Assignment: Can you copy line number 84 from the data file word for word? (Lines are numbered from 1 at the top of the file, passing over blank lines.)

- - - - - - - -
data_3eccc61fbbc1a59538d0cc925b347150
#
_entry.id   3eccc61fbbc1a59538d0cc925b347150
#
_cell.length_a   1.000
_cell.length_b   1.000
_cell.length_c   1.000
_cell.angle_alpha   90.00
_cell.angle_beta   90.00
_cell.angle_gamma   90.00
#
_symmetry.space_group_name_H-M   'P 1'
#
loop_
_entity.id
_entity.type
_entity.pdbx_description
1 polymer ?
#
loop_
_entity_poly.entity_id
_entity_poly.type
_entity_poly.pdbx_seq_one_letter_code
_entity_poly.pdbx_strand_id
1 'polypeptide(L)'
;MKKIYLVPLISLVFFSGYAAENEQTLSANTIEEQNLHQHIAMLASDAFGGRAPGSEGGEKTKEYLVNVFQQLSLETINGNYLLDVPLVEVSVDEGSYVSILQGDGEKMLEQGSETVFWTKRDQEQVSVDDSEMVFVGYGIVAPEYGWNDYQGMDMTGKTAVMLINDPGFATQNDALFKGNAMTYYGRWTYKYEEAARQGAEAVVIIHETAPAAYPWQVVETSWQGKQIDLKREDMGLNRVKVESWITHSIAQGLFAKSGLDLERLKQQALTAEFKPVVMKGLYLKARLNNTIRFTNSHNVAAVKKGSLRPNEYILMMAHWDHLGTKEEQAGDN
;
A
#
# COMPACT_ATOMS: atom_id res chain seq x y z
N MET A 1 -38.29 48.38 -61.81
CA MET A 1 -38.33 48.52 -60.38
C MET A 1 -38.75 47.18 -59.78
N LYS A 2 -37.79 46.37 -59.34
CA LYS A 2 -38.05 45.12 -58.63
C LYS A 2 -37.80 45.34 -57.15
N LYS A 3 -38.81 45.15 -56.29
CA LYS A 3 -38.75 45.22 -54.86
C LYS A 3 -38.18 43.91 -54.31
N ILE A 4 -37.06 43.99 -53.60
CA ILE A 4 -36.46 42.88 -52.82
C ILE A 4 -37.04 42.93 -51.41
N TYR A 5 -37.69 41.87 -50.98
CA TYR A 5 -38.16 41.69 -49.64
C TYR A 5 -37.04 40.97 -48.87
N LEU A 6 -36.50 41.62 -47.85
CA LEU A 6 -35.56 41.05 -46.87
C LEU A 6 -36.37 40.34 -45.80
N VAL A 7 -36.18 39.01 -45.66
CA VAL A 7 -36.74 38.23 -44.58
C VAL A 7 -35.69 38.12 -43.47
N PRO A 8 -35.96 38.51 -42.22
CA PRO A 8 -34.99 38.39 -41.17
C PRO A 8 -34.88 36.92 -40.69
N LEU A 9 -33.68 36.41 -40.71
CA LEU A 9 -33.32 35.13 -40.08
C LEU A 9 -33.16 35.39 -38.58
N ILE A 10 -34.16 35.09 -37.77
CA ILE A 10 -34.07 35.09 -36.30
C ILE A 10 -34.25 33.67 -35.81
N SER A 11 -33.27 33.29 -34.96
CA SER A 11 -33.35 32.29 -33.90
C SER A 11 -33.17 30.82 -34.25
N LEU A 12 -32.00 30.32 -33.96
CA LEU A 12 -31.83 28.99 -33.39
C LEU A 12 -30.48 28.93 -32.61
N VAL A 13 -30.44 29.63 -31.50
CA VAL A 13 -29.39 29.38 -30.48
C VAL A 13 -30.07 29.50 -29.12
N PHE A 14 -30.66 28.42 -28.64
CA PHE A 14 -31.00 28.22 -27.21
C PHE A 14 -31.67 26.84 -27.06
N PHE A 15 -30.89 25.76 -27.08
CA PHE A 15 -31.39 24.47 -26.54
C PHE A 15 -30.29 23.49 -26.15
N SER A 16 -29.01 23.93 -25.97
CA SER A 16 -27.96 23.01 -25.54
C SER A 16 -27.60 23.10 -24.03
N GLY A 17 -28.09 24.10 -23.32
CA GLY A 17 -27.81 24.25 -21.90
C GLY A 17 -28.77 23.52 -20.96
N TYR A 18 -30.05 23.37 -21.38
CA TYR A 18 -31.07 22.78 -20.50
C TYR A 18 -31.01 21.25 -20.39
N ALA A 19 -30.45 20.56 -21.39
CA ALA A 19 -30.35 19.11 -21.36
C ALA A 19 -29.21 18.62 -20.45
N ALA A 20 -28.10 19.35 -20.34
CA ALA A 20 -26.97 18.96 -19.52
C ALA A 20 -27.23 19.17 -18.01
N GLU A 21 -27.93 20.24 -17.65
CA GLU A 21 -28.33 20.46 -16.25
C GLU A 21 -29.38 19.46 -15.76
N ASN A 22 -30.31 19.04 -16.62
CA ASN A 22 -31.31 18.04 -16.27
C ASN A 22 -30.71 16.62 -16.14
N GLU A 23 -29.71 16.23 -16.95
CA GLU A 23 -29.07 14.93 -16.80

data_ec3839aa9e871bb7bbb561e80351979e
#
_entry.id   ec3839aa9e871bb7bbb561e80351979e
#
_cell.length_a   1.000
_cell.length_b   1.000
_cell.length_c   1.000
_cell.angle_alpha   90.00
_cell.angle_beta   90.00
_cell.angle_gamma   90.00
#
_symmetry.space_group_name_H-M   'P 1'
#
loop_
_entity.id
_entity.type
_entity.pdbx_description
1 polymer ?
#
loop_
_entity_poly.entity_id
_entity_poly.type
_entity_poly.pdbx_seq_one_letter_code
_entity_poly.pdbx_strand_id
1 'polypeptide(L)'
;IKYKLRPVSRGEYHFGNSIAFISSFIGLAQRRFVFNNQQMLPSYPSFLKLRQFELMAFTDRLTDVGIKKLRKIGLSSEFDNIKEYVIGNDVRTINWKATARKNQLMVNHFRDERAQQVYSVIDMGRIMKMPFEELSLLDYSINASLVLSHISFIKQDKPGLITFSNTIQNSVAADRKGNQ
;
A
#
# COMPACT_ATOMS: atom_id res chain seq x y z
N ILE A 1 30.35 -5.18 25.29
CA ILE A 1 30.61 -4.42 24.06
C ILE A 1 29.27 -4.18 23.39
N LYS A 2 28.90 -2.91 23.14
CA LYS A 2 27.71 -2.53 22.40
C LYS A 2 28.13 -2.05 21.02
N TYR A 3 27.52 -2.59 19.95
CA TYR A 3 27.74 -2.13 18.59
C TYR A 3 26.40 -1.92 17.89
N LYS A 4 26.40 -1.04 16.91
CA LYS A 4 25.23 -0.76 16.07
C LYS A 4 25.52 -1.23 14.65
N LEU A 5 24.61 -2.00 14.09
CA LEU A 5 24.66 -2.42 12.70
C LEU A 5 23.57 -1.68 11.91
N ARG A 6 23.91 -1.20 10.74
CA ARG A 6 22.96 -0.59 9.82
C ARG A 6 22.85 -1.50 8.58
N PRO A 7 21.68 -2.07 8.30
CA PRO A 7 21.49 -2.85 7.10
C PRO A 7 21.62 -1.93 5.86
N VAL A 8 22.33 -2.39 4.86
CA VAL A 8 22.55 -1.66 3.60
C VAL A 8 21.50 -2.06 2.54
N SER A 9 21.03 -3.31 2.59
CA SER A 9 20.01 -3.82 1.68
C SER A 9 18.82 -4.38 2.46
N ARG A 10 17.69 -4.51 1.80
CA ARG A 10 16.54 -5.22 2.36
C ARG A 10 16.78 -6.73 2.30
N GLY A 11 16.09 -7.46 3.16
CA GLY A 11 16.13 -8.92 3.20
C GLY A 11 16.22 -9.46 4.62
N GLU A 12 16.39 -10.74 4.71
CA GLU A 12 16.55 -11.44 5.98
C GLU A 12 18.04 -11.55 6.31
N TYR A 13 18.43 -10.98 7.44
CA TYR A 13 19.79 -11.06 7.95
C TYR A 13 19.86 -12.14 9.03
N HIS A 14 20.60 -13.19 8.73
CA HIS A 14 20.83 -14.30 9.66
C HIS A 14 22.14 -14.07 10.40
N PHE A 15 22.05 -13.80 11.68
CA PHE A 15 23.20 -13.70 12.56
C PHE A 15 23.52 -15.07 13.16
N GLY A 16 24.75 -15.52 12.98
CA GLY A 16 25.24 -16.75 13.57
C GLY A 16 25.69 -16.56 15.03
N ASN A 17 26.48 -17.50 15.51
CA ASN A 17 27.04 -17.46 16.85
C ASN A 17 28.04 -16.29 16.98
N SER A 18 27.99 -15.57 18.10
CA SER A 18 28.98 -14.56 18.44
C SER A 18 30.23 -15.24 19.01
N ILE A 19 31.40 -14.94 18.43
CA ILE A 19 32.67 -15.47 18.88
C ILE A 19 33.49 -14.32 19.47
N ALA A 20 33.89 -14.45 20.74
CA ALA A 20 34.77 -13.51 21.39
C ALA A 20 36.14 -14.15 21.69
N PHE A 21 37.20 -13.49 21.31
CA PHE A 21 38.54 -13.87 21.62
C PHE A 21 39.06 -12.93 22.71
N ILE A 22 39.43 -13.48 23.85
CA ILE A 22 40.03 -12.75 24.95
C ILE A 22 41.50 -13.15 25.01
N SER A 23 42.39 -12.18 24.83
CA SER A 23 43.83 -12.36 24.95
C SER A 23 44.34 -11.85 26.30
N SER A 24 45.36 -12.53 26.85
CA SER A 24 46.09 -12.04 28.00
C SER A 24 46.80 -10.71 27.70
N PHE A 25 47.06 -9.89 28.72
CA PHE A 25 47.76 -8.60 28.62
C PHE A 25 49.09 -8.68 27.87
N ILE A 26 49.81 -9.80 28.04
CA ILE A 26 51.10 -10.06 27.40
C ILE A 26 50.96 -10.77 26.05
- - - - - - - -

C TYR A 18 -31.01 21.25 -20.39